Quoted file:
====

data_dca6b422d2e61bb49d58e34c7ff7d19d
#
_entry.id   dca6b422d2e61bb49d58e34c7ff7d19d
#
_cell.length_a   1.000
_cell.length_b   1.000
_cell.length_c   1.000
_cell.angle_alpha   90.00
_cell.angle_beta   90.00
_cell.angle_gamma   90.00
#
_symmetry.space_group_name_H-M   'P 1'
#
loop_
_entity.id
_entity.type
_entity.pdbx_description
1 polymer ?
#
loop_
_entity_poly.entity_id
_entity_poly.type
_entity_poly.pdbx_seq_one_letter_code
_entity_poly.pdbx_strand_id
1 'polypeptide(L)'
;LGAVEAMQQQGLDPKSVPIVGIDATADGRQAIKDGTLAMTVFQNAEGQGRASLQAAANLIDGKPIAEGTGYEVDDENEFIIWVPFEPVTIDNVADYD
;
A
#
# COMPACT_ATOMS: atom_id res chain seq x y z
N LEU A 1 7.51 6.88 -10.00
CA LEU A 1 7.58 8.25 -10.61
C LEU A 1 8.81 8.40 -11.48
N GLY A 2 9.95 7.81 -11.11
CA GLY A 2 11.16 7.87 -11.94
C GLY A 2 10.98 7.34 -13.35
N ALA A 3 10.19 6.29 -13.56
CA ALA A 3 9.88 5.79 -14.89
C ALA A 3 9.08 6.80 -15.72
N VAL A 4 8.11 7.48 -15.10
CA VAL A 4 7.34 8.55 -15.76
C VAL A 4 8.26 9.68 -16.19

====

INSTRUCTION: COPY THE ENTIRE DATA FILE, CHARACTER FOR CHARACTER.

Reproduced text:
data_dca6b422d2e61bb49d58e34c7ff7d19d
#
_entry.id   dca6b422d2e61bb49d58e34c7ff7d19d
#
_cell.length_a   1.000
_cell.length_b   1.000
_cell.length_c   1.000
_cell.angle_alpha   90.00
_cell.angle_beta   90.00
_cell.angle_gamma   90.00
#
_symmetry.space_group_name_H-M   'P 1'
#
loop_
_entity.id
_entity.type
_entity.pdbx_description
1 polymer ?
#
loop_
_entity_poly.entity_id
_entity_poly.type
_entity_poly.pdbx_seq_one_letter_code
_entity_poly.pdbx_strand_id
1 'polypeptide(L)'
;LGAVEAMQQQGLDPKSVPIVGIDATADGRQAIKDGTLAMTVFQNAEGQGRASLQAAANLIDGKPIAEGTGYEVDDENEFIIWVPFEPVTIDNVADYD
;
A
#
# COMPACT_ATOMS: atom_id res chain seq x y z
N LEU A 1 7.51 6.88 -10.00
CA LEU A 1 7.58 8.25 -10.61
C LEU A 1 8.81 8.40 -11.48
N GLY A 2 9.95 7.81 -11.11
CA GLY A 2 11.16 7.87 -11.94
C GLY A 2 10.98 7.34 -13.35
N ALA A 3 10.19 6.29 -13.56
CA ALA A 3 9.88 5.79 -14.89
C ALA A 3 9.08 6.80 -15.72
N VAL A 4 8.11 7.48 -15.10
CA VAL A 4 7.34 8.55 -15.76
C VAL A 4 8.26 9.68 -16.19